Lane, the best friend of Rory (the younger of the Gilmore girls), is the Korean-American daughter of first generation immigrants, who is a music fanatic and snob. During the episode in question, she is grounded by her strict, traditional mother, something that happens frequently during the show for several reasons but in this case, it is problematic because the new Belle And Sebastian single is due to be released and she simply must be one of the first to hear it. Rory, being the good friend that she is, procures a copy for her and orchestrates a drop off as Lane and her mother are walking through town, an intricate plot involving the town weirdo Kirk running interference while Rory’s mother’s employee, Michel, posing as a jogger, drops the disc in Lane’s bag (watch the scene here). It’s hilariously like something out of Mission Impossible and all the while, the first part of “Legal man”, the single in question, is playing as soundtrack, lending the scene a 60s spy movie feeling.

Belle And Sebastian, as you are hopefully aware, are an indie pop collective out of Glasgow, Scotland that formed in 1996 and that were so prolific, they released two full-length albums in their first year of existence. The following year, they released three EPs of songs that never appeared on their LPs, something they would become known for doing. They also became known for twee-inspired chamber pop, whose witty and biting lyrics acted as counterbalance to the light tone of the music. Numerous releases and personnel changes later, B&S are still a going concern.

“Legal man” is the title track off another one of those standalone singles/EPs that I mentioned above, only being available on that release until the song and its two B-sides were included on the “Push barman to open old wounds” compilation. It is two and half minutes of frenzied bongo drumming (by Snow Patrol’s Jonny Quinn), snarling sitars, whirling hammond, and fun backing vocals by Rosanne Suarez and The Maisonettes. As you can imagine, with all those ingredients swirling in the lava lamp, “Legal man” is a retro and mod revivalist romp that spells magic on the dance floor. So get out your beach blanket and let’s boogie!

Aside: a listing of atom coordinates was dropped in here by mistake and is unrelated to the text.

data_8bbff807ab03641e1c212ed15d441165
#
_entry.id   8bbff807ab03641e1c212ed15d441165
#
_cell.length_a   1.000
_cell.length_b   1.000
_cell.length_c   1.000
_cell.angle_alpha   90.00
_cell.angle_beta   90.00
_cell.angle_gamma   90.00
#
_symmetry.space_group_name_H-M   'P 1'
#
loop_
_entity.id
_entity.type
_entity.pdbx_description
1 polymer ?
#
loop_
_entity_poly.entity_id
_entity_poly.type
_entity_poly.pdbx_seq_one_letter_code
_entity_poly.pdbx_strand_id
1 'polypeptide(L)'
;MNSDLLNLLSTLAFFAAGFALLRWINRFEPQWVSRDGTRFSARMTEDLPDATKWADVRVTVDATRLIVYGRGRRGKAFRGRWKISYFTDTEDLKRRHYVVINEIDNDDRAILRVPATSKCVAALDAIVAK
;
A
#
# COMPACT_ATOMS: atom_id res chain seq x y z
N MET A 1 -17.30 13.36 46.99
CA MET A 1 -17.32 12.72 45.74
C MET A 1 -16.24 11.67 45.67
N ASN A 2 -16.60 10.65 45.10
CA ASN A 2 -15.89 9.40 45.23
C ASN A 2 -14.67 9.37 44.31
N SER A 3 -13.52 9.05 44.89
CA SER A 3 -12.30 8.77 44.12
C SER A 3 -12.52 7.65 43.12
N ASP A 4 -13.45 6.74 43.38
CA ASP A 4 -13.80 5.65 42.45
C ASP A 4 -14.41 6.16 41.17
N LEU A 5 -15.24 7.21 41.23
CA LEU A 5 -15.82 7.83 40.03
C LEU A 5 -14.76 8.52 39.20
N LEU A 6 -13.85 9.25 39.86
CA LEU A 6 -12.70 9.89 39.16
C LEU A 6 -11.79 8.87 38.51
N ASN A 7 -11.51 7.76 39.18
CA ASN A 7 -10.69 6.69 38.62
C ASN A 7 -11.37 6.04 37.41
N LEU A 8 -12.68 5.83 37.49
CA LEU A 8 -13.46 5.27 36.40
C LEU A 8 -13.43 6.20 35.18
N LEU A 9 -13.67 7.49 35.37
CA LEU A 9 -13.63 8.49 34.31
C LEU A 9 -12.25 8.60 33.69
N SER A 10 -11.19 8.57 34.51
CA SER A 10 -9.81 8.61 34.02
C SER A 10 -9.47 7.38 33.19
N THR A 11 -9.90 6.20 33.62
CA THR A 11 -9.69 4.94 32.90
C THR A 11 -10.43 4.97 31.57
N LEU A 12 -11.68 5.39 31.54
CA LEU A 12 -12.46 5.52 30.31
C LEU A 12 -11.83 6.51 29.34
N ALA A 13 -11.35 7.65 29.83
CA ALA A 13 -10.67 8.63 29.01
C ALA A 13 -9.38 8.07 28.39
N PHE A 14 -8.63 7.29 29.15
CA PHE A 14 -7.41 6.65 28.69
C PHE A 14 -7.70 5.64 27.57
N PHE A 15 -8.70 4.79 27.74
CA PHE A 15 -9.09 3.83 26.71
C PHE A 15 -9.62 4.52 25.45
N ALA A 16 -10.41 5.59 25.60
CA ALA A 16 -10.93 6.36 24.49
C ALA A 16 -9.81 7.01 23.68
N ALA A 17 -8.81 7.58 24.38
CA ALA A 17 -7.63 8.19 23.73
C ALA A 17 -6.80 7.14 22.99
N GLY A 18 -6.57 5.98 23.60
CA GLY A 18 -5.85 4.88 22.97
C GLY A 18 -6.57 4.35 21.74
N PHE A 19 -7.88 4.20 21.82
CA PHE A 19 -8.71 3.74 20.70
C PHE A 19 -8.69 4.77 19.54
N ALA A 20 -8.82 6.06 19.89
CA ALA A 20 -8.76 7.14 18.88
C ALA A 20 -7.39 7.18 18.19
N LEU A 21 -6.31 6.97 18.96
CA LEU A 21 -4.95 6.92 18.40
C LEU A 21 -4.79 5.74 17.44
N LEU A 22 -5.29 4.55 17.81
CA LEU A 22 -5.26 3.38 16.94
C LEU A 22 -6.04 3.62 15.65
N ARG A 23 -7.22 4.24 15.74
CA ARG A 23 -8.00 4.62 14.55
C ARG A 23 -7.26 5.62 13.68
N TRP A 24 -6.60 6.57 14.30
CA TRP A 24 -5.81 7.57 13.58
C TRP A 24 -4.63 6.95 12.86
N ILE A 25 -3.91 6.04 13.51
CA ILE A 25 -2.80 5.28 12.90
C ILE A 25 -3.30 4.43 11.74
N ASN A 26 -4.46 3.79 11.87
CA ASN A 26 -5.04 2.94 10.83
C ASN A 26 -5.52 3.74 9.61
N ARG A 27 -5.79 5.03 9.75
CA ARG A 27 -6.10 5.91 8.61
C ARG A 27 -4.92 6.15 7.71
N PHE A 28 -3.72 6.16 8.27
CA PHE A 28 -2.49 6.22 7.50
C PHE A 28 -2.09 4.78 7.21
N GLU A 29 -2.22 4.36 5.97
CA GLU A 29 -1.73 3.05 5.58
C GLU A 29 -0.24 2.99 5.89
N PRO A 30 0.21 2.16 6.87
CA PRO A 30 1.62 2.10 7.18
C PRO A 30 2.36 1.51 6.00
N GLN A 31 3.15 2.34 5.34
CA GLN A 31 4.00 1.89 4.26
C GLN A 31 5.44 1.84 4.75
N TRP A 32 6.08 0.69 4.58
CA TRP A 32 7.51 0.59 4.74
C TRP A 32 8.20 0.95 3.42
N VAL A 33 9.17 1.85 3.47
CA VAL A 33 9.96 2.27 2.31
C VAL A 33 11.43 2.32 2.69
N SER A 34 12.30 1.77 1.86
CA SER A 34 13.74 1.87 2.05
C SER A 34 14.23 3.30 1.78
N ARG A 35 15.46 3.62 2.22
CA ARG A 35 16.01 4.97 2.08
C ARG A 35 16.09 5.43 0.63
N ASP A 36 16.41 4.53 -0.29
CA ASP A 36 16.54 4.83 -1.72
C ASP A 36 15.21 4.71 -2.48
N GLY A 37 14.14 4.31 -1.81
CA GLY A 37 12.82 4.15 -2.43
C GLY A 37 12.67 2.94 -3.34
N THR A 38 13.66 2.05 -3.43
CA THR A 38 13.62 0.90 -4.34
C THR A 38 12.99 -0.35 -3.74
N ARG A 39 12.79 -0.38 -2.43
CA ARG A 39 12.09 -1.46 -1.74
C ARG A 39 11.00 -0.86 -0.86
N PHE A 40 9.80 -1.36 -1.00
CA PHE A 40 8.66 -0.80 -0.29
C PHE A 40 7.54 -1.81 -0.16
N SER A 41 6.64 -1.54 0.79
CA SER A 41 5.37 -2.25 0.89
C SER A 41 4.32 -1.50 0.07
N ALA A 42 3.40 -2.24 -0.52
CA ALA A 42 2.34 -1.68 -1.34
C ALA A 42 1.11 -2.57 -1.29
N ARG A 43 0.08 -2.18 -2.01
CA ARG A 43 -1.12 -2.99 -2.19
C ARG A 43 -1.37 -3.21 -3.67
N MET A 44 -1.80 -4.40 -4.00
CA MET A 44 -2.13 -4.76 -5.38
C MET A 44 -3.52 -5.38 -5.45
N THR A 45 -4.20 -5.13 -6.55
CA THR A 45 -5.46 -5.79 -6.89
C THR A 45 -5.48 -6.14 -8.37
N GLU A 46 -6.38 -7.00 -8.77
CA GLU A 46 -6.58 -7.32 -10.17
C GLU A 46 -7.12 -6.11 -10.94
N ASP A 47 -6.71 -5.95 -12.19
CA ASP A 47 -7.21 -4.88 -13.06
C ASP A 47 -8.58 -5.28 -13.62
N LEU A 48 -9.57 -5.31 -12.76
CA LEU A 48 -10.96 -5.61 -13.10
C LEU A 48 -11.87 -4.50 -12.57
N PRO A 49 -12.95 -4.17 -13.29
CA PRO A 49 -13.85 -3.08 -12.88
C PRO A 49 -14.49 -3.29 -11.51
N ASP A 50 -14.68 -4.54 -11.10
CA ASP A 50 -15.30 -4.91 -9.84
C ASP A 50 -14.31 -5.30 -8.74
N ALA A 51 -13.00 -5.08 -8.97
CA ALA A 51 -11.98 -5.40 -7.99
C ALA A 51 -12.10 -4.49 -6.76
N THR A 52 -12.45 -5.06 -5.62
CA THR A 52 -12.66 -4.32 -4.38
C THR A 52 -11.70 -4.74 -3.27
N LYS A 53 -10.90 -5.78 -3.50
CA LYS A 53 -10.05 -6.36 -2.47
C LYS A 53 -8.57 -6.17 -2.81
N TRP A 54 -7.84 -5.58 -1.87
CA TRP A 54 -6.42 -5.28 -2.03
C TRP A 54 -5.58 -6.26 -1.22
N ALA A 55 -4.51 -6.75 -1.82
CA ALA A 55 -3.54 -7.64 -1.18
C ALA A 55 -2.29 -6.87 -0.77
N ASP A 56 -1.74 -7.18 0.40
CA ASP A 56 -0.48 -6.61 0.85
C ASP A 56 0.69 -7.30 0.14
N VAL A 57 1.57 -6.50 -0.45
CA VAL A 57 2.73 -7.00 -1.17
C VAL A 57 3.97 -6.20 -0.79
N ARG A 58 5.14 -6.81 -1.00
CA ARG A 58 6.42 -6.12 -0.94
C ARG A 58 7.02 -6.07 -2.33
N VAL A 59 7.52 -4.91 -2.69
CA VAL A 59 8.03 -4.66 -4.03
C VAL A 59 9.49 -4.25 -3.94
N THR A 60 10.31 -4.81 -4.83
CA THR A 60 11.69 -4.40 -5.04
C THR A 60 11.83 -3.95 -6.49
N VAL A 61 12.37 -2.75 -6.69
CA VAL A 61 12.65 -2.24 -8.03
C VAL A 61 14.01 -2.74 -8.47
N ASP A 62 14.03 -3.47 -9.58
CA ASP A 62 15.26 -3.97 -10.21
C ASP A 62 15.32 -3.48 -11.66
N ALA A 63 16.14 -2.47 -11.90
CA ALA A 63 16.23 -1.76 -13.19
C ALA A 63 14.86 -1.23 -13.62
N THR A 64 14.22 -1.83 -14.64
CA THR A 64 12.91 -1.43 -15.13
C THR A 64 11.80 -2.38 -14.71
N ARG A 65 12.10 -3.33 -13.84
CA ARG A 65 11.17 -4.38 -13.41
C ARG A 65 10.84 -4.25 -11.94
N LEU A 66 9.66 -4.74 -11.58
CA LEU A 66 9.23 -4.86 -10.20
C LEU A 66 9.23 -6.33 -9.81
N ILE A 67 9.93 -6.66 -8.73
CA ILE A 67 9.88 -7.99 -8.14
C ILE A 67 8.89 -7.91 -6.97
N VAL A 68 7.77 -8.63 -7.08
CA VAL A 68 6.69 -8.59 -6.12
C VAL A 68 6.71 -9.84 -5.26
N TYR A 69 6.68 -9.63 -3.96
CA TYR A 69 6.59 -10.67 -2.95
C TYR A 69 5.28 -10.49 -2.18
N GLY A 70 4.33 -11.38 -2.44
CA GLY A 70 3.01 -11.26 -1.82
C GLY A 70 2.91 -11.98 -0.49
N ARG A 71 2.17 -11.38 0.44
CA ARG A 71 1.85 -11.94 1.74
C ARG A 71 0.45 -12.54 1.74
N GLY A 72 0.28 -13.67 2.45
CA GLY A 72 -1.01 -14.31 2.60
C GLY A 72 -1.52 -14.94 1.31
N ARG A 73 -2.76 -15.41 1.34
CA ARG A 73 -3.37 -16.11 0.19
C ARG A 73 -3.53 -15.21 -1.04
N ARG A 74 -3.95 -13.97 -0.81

For the rest of the Best tunes of 2000 list, click here.


Vinyl love: Blur “Parklife”

(Vinyl Love is a series of posts that quite simply lists, describes, and displays the pieces in my growing vinyl collection. You can bet that each record was given a spin during the drafting of each corresponding post.)

Artist: Blur
Album Title: Parklife
Year released: 1994
Year reissued: 2012
Details: 3 of 7 in Blur 21, anniversary box set, black vinyl, 180 gram, 2 x LP, Gatefold sleeve

The skinny: A thematic and sonic continuation, Blur’s third record almost sounds like its material was recorded during the same sessions as ‘Modern life’. In my opinion, this Blur at their best, Britpop in full bloom, and likely my favourite of their albums, from beginning to end.

Standout track: “This is a low”